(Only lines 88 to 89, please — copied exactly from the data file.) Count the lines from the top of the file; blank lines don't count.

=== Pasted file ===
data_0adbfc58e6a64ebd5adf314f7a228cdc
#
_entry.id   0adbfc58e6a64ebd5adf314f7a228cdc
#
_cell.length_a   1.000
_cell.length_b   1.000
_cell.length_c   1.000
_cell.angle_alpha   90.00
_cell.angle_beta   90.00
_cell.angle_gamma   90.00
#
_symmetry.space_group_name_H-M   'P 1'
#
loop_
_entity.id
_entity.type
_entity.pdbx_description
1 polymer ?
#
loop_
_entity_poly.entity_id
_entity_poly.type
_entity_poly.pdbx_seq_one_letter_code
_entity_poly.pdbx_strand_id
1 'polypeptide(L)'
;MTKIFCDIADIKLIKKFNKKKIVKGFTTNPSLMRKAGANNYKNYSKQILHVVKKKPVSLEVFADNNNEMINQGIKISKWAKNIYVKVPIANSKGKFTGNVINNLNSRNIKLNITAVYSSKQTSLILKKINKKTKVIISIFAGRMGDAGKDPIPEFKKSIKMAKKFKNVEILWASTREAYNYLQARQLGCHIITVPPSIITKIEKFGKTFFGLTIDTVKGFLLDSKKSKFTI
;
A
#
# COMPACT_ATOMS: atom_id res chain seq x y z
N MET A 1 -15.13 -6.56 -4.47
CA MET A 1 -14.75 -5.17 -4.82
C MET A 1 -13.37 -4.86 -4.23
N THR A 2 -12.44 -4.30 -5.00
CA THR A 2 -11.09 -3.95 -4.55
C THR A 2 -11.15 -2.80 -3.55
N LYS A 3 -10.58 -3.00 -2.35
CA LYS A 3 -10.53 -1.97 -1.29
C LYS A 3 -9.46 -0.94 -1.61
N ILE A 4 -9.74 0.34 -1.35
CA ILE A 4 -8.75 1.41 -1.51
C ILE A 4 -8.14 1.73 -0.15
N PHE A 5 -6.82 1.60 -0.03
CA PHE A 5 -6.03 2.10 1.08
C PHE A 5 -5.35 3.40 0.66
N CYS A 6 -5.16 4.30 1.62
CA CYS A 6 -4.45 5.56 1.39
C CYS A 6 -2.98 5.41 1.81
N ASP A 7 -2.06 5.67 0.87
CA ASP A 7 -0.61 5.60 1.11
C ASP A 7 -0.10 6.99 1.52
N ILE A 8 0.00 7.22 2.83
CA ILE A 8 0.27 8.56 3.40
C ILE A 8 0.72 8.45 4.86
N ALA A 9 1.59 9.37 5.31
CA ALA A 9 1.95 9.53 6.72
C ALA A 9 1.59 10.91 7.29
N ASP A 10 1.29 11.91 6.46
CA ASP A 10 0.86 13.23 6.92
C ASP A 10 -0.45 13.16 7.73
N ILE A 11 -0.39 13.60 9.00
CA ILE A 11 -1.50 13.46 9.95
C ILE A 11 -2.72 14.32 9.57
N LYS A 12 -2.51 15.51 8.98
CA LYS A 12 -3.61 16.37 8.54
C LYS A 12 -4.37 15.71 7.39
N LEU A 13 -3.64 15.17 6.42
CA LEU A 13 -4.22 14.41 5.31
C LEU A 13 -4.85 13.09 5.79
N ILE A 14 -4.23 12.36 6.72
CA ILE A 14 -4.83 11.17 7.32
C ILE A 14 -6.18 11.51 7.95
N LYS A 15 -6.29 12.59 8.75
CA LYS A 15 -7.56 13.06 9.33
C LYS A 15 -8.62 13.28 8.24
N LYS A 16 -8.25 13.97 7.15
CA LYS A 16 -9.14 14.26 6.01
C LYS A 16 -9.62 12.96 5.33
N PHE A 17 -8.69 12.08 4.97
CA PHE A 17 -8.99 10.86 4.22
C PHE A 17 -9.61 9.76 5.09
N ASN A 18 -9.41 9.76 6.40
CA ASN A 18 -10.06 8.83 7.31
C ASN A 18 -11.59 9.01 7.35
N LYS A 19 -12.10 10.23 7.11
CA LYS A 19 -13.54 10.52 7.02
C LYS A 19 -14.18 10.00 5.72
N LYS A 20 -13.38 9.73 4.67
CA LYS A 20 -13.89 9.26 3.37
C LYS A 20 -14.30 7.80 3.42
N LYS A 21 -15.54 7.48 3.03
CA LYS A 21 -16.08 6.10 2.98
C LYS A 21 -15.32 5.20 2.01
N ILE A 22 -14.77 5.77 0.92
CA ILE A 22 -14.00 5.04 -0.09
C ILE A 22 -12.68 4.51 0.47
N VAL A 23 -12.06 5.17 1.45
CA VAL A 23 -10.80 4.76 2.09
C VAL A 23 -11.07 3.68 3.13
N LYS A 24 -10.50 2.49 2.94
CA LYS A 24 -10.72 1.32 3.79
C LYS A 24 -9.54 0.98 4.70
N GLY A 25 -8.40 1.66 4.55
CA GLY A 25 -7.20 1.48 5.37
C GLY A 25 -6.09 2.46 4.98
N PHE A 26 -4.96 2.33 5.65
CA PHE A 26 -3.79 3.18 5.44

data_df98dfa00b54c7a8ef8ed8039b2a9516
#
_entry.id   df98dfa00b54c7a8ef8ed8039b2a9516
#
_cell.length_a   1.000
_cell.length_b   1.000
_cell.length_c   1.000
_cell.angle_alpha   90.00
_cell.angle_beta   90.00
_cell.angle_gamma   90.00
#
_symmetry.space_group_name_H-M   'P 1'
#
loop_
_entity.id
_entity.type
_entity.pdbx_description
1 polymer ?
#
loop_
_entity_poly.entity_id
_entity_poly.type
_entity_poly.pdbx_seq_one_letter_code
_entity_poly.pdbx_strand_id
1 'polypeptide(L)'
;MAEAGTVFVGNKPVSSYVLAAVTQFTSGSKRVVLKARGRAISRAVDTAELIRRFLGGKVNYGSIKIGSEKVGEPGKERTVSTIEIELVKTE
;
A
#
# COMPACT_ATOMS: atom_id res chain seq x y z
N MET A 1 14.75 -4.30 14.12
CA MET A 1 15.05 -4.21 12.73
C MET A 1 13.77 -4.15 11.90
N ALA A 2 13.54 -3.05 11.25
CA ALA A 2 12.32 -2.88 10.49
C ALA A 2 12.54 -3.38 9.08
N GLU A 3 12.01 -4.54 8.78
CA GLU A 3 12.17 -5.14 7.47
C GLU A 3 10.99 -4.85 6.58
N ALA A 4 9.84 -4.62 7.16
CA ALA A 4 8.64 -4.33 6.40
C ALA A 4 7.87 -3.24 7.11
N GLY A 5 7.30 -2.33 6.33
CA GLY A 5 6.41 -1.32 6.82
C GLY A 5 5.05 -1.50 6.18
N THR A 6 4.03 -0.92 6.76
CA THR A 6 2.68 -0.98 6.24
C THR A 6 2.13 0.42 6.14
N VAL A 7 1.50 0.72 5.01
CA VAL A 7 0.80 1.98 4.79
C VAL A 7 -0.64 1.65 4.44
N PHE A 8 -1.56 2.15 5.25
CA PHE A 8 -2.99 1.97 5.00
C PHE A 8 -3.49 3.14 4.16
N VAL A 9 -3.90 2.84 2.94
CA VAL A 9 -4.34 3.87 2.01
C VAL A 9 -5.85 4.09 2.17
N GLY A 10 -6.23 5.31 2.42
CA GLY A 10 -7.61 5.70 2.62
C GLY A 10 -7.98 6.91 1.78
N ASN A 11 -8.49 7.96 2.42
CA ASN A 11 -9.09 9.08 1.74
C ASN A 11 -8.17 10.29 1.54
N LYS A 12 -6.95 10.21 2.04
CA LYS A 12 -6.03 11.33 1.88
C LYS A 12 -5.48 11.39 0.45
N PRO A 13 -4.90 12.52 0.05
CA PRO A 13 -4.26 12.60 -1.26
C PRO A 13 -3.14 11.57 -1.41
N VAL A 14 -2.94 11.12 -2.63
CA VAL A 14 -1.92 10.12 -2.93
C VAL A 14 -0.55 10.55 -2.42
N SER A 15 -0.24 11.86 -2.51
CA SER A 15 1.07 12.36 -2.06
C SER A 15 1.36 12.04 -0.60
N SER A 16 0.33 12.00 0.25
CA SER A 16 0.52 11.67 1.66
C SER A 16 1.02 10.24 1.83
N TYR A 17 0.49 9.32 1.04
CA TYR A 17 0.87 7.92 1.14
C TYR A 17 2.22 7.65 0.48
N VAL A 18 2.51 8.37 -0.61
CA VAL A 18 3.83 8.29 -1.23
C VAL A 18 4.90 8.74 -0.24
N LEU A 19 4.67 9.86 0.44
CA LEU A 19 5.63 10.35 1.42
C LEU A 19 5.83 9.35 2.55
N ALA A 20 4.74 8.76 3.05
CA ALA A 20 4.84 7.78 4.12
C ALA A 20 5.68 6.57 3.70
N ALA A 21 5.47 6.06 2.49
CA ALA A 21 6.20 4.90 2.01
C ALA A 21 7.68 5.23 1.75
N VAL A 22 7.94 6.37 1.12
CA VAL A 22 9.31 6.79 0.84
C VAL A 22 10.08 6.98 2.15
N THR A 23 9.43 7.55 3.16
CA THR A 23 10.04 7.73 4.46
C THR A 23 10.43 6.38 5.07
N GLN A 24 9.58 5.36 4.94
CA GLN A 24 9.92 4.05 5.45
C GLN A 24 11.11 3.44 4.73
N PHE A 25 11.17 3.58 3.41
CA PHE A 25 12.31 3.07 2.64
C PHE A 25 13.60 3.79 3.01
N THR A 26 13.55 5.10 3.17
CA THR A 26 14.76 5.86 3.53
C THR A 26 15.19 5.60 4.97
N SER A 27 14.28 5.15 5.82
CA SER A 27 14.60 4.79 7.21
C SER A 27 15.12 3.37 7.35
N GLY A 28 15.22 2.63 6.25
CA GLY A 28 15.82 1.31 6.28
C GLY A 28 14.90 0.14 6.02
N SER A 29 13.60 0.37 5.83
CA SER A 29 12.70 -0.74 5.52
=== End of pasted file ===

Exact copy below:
N LYS A 20 -13.38 9.73 4.67
CA LYS A 20 -13.89 9.26 3.37